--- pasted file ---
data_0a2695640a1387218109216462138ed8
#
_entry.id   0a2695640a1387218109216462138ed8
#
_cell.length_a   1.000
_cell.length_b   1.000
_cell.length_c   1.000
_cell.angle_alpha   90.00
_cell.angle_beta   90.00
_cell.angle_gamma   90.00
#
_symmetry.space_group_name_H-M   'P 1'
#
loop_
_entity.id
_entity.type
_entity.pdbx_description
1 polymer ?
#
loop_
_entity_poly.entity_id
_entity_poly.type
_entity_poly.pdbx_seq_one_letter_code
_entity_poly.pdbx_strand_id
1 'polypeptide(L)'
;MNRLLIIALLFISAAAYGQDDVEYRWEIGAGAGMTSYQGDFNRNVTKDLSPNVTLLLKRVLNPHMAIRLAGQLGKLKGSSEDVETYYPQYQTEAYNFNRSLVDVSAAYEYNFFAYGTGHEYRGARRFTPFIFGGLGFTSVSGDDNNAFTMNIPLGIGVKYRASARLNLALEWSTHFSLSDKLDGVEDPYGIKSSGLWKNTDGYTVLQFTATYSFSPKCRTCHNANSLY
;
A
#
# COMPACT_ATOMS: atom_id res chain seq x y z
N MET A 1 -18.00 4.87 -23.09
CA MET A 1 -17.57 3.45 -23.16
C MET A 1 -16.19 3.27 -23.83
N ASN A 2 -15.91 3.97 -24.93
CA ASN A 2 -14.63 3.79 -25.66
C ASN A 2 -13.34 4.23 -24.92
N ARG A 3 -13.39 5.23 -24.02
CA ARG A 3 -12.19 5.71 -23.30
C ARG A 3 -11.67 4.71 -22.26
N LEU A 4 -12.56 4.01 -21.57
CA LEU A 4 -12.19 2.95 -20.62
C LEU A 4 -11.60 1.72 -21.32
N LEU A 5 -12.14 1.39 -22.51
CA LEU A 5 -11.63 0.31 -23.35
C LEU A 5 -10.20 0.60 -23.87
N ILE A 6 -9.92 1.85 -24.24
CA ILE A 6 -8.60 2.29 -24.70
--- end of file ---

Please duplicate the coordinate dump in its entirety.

data_0a2695640a1387218109216462138ed8
#
_entry.id   0a2695640a1387218109216462138ed8
#
_cell.length_a   1.000
_cell.length_b   1.000
_cell.length_c   1.000
_cell.angle_alpha   90.00
_cell.angle_beta   90.00
_cell.angle_gamma   90.00
#
_symmetry.space_group_name_H-M   'P 1'
#
loop_
_entity.id
_entity.type
_entity.pdbx_description
1 polymer ?
#
loop_
_entity_poly.entity_id
_entity_poly.type
_entity_poly.pdbx_seq_one_letter_code
_entity_poly.pdbx_strand_id
1 'polypeptide(L)'
;MNRLLIIALLFISAAAYGQDDVEYRWEIGAGAGMTSYQGDFNRNVTKDLSPNVTLLLKRVLNPHMAIRLAGQLGKLKGSSEDVETYYPQYQTEAYNFNRSLVDVSAAYEYNFFAYGTGHEYRGARRFTPFIFGGLGFTSVSGDDNNAFTMNIPLGIGVKYRASARLNLALEWSTHFSLSDKLDGVEDPYGIKSSGLWKNTDGYTVLQFTATYSFSPKCRTCHNANSLY
;
A
#
# COMPACT_ATOMS: atom_id res chain seq x y z
N MET A 1 -18.00 4.87 -23.09
CA MET A 1 -17.57 3.45 -23.16
C MET A 1 -16.19 3.27 -23.83
N ASN A 2 -15.91 3.97 -24.93
CA ASN A 2 -14.63 3.79 -25.66
C ASN A 2 -13.34 4.23 -24.92
N ARG A 3 -13.39 5.23 -24.02
CA ARG A 3 -12.19 5.71 -23.30
C ARG A 3 -11.67 4.71 -22.26
N LEU A 4 -12.56 4.01 -21.57
CA LEU A 4 -12.19 2.95 -20.62
C LEU A 4 -11.60 1.72 -21.32
N LEU A 5 -12.14 1.39 -22.51
CA LEU A 5 -11.63 0.31 -23.35
C LEU A 5 -10.20 0.60 -23.87
N ILE A 6 -9.92 1.85 -24.24
CA ILE A 6 -8.60 2.29 -24.70